8 Software bugs in Internet home gateway devices and other home networking gear generate massive numbers of junk queries sent to recursive DNS servers. 11 These junk queries can overload DNS servers, and can also cause DNS operators to respond to junk queries during times of attack when they should be responding to truly necessary queries. Internet infrastructure markets require backwards compatibility: When software bugs in networking equipment are identified, for example SNMP reflected amplification DDoS attack mitigation, 12 the current practice is merely to improve future versions of such equipment, with no impact on the extensive world wide installed base of existing equipment. The overall level of security in home networking equipment and software is low, which can allow attackers to leverage these devices in coordinated DDoS attacks. Worse, in many cases, it is not possible to upgrade these devices without physically replacing them. For many of these issues, there is not only the direct damage to the victims to consider but also the collateral damage to the rest of the Internet. This includes congestion on network links shared by victims with other non-malicious users. The network operators who are not doing source address validation have very little if any attack-related costs. The costs they do incur may show up as added transit costs, and if the network operators are identified, they may face de-peering or other social sanctions. In addition, DDoS attacks hitting critical sites and services, from to social media, can deprive hundreds of millions of end users of access to these sites and services. 4. Prior Work on Mitigation Techniques The problems listed above are not new. Over the years there have been a variety of standards, operational best practice documents, and regulatory audit requirements that have tried to address many of the issues. In this section, we provide a brief overview of prior work on mitigation techniques. Additional resources, which include user guides and detailed technical explanations, are listed in the Appendix below. 4.1 IP Source Address Forgery Unless network operators take steps to prevent network address spoofing, the forging of source addresses in packets that enables an attacker to cause traffic to be sent to someone else, these attacks will continue. Recommendations on the prevention of address spoofing can be found in BCP38 (RFC2827), 13 which was published in May 2000 as well as SAC004, which was published in October Numerous vendor configuration guides exist, some of which are listed in the Appendix. 11 See 12 See 13 See Request for Comments (RFC) 2827 at: 14 See SAC004: Security the Edge (17 October 2002) at: 8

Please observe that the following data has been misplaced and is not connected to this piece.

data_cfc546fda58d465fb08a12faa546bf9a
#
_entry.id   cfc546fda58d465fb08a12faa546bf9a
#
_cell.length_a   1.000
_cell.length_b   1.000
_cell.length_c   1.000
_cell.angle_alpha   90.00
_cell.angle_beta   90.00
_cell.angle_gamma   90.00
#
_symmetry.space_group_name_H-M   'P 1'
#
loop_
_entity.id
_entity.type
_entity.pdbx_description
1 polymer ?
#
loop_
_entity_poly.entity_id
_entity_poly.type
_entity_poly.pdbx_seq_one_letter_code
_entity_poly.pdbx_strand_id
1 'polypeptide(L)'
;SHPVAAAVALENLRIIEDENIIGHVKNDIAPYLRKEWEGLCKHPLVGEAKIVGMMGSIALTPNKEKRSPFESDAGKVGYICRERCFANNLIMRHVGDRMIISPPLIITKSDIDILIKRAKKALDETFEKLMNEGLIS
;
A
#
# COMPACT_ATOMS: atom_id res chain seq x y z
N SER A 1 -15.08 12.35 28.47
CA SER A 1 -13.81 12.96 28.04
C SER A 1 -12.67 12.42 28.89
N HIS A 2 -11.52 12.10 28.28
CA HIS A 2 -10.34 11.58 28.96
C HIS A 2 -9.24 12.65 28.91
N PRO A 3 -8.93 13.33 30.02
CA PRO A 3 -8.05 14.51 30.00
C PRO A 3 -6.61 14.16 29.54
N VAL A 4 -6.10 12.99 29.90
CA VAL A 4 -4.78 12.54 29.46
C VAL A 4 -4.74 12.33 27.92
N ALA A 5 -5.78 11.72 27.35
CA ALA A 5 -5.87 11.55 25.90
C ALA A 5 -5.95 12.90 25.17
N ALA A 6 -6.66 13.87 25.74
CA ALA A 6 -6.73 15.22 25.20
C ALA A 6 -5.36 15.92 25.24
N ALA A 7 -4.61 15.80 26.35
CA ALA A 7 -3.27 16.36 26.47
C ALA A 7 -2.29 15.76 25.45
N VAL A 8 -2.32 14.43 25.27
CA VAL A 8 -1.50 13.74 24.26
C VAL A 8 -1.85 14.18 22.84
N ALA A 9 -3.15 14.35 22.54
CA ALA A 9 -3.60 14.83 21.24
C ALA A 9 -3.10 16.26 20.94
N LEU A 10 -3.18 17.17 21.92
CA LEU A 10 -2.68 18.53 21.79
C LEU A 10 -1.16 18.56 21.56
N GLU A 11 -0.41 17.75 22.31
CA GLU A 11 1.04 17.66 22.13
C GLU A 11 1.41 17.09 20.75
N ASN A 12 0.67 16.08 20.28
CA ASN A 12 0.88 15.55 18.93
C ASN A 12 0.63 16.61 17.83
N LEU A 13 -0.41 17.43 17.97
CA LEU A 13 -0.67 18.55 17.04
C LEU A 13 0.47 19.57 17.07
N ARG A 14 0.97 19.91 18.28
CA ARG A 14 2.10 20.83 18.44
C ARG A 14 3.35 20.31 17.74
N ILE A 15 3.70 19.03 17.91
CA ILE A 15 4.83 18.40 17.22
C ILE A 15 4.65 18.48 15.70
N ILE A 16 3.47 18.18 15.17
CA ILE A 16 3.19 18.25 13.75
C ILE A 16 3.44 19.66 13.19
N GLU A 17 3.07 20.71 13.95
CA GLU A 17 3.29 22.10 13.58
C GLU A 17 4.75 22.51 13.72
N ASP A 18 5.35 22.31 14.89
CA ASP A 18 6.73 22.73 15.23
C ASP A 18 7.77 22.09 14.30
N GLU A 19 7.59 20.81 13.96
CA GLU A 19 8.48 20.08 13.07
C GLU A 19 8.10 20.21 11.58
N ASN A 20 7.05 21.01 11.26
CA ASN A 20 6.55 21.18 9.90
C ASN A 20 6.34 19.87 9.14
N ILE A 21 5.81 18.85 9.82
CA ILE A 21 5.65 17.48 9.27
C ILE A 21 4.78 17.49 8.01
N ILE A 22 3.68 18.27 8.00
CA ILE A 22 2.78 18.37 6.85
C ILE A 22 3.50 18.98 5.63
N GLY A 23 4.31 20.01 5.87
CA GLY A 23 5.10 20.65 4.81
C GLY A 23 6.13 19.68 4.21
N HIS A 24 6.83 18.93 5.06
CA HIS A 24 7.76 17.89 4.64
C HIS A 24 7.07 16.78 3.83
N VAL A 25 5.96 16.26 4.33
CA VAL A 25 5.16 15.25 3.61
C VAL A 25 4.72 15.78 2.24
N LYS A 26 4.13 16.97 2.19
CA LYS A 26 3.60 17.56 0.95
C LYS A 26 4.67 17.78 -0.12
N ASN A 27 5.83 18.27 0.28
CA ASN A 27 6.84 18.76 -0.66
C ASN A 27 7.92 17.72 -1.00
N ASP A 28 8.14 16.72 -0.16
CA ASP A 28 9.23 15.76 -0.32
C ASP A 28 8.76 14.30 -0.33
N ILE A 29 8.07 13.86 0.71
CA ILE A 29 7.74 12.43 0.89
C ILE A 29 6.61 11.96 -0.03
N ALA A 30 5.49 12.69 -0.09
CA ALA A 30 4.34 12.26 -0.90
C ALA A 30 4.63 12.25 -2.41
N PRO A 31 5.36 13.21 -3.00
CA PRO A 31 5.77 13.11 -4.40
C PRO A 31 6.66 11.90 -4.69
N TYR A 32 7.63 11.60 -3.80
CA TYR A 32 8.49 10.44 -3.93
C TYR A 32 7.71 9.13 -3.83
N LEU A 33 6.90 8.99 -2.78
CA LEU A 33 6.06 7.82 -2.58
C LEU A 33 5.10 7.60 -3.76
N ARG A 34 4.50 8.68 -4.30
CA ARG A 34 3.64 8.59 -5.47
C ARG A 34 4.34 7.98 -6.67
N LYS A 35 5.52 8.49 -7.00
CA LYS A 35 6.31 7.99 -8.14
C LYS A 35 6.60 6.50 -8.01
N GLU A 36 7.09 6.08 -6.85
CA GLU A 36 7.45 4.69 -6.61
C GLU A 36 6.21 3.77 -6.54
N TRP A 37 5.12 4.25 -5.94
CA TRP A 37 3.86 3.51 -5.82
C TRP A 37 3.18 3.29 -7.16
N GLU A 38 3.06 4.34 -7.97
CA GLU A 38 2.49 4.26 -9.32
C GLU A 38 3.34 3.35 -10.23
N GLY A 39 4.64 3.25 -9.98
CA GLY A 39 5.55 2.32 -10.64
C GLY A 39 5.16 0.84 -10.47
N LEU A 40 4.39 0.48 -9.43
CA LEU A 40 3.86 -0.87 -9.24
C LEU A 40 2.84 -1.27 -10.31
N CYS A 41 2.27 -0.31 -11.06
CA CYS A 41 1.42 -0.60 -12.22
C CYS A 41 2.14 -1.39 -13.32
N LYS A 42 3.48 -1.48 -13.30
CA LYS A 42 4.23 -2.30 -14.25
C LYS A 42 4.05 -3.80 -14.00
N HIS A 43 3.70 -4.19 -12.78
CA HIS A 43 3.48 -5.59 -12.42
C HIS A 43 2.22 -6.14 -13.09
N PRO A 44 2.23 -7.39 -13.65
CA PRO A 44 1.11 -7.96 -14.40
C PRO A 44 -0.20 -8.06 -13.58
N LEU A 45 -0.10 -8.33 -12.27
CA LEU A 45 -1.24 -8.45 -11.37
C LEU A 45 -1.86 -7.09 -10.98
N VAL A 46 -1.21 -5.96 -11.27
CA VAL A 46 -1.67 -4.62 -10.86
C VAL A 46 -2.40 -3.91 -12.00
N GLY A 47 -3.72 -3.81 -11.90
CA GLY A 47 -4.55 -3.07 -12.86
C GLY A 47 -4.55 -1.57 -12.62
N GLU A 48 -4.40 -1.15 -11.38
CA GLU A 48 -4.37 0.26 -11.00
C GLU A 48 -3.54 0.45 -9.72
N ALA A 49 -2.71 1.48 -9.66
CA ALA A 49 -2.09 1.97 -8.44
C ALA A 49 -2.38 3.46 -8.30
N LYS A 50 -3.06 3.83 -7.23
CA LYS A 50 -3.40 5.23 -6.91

9 While anti-spoof filters can be created with simple inbound/outbound filtering rules, leading router vendors have created a feature called Unicast Reverse-Path Forwarding (urpf) that can simplify some configurations. However, it should be recognized that there are some scenarios, such as Content Delivery Network (CDN) implementations, where source address modification under the same Autonomous System Numbers (AS) may be appropriate. 4.2 Open Recursive DNS Servers Recursive DNS server operators must take steps to respond only to authorized hosts, such as those within a particular network, to avoid unintentional provision of recursive name service to the entire Internet. When combined with source address forgery, open access to a recursive server obfuscates the path back to the attacker, making DNS reflection and/or amplification attacks very hard to defend against. Recommendations on restricting access to recursive DNS servers can be found in SAC008, 15 published in March 2006 as well as in BCP140 (RFC5358), 16 published in October Some additional tactics that have been used in the more recent past include not answering for common amplification queries (e.g., ANY requests for isc.org or ripe.net) 17 and completely dropping requests for domains that have been identified as part of DNS amplification attacks utilizing techniques such as DNS Response Policy Zones (DNS RPZ) Authoritative DNS Servers Under normal circumstances, authoritative servers must respond to all received queries regardless of source even if the source is not on the local network. Even though the servers are not the direct victim of the attacks, this utilizes Central Processing Unit (CPU) time and bandwidth from the authoritative servers and may cause denial of service. Following general DNS architecture security best practices can mitigate many risks. Some authoritative name server vendors have implemented a technique called DNS Response Rate Limiting (DNS RRL) in their servers to reduce the number of responses being transmitted but further analysis and studies are needed to define widely useful solutions. 15 See SAC008: DNS Distributed Denial of Service (DDoS) Attacks (31 March 2006) at: 16 See Request for Comments (RFC) 5358 at: and 18 See 9